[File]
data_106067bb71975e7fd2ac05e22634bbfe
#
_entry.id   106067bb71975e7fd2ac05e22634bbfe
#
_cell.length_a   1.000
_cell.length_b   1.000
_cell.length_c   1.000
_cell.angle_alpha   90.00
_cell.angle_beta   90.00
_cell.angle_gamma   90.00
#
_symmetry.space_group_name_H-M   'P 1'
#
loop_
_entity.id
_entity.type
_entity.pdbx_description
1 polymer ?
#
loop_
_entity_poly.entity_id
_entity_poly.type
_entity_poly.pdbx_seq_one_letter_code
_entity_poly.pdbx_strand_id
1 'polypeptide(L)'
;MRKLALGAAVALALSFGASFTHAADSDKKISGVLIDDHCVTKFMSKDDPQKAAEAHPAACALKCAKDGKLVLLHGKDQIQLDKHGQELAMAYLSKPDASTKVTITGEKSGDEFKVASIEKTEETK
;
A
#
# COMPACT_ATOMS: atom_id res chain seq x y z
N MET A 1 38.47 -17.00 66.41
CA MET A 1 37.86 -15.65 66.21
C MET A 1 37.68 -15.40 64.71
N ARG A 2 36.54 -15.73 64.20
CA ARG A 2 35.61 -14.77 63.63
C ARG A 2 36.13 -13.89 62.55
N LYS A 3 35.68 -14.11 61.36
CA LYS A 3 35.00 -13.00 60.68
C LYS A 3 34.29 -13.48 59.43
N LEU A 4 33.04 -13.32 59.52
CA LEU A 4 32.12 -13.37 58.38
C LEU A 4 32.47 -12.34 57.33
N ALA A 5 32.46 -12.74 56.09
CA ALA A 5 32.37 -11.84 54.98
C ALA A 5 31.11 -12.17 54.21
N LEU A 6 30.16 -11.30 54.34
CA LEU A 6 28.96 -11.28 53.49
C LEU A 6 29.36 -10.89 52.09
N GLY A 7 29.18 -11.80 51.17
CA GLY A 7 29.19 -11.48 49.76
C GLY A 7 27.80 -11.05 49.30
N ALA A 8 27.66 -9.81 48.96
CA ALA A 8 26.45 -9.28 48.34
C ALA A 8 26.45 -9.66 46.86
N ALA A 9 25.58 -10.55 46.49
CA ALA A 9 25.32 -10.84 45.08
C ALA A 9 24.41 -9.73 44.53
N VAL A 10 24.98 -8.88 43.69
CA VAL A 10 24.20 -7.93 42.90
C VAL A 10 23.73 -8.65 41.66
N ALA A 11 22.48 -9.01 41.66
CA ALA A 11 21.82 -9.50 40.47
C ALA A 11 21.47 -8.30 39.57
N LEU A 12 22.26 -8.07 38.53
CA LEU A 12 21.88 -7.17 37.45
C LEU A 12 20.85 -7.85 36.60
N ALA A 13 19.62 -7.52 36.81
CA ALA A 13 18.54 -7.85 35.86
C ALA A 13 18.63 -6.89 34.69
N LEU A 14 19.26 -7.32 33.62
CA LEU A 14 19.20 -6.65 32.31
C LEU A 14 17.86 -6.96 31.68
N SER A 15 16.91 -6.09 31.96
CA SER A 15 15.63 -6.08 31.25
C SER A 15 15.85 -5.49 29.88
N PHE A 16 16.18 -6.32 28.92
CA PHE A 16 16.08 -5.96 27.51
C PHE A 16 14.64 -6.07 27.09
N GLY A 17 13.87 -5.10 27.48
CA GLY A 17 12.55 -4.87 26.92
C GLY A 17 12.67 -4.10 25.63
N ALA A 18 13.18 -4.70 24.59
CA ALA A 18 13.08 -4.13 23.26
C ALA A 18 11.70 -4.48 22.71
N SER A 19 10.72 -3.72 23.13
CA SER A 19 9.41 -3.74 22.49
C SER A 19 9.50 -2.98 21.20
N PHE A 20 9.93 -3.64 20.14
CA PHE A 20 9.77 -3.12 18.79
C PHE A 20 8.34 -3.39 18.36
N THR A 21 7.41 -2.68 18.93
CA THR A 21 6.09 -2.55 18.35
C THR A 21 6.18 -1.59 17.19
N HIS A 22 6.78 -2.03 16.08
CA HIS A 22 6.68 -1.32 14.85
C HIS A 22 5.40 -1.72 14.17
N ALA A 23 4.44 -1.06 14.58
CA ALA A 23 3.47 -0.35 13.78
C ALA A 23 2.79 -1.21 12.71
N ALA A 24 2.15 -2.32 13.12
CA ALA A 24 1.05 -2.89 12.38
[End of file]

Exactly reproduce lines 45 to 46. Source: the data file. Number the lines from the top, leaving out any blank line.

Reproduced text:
C ALA A 5 31.11 -12.17 54.21
N LEU A 6 30.16 -11.30 54.34